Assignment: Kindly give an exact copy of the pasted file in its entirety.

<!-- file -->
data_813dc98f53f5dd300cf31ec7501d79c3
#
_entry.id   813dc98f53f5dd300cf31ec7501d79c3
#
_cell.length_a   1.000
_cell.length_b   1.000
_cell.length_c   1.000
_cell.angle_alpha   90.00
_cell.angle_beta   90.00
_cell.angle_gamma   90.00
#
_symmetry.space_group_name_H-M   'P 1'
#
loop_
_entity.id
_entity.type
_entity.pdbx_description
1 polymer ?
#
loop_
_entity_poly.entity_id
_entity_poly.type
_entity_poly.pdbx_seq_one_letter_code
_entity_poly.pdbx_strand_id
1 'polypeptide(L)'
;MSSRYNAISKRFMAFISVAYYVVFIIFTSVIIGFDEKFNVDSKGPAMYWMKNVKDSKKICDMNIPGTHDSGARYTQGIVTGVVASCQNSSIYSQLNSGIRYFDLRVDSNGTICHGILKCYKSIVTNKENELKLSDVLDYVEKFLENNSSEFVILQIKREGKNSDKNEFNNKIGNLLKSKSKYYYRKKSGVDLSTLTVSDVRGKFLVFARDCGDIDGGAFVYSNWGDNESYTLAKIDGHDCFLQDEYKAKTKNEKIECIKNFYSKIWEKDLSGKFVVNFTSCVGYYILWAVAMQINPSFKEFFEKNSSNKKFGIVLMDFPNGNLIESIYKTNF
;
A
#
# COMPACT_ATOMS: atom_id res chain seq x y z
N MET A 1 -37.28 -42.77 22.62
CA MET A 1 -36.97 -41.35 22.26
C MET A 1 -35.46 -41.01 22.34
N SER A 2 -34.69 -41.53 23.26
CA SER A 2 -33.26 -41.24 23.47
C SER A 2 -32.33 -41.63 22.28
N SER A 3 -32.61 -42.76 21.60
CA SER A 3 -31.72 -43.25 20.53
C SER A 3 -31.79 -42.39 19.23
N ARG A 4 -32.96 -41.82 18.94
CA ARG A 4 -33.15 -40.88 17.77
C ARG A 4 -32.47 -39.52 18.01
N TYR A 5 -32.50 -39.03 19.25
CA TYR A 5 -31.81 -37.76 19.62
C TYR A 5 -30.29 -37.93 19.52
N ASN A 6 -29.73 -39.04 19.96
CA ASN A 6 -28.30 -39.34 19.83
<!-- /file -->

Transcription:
data_813dc98f53f5dd300cf31ec7501d79c3
#
_entry.id   813dc98f53f5dd300cf31ec7501d79c3
#
_cell.length_a   1.000
_cell.length_b   1.000
_cell.length_c   1.000
_cell.angle_alpha   90.00
_cell.angle_beta   90.00
_cell.angle_gamma   90.00
#
_symmetry.space_group_name_H-M   'P 1'
#
loop_
_entity.id
_entity.type
_entity.pdbx_description
1 polymer ?
#
loop_
_entity_poly.entity_id
_entity_poly.type
_entity_poly.pdbx_seq_one_letter_code
_entity_poly.pdbx_strand_id
1 'polypeptide(L)'
;MSSRYNAISKRFMAFISVAYYVVFIIFTSVIIGFDEKFNVDSKGPAMYWMKNVKDSKKICDMNIPGTHDSGARYTQGIVTGVVASCQNSSIYSQLNSGIRYFDLRVDSNGTICHGILKCYKSIVTNKENELKLSDVLDYVEKFLENNSSEFVILQIKREGKNSDKNEFNNKIGNLLKSKSKYYYRKKSGVDLSTLTVSDVRGKFLVFARDCGDIDGGAFVYSNWGDNESYTLAKIDGHDCFLQDEYKAKTKNEKIECIKNFYSKIWEKDLSGKFVVNFTSCVGYYILWAVAMQINPSFKEFFEKNSSNKKFGIVLMDFPNGNLIESIYKTNF
;
A
#
# COMPACT_ATOMS: atom_id res chain seq x y z
N MET A 1 -37.28 -42.77 22.62
CA MET A 1 -36.97 -41.35 22.26
C MET A 1 -35.46 -41.01 22.34
N SER A 2 -34.69 -41.53 23.26
CA SER A 2 -33.26 -41.24 23.47
C SER A 2 -32.33 -41.63 22.28
N SER A 3 -32.61 -42.76 21.60
CA SER A 3 -31.72 -43.25 20.53
C SER A 3 -31.79 -42.39 19.23
N ARG A 4 -32.96 -41.82 18.94
CA ARG A 4 -33.15 -40.88 17.77
C ARG A 4 -32.47 -39.52 18.01
N TYR A 5 -32.50 -39.03 19.25
CA TYR A 5 -31.81 -37.76 19.62
C TYR A 5 -30.29 -37.93 19.52
N ASN A 6 -29.73 -39.04 19.96
CA ASN A 6 -28.30 -39.34 19.83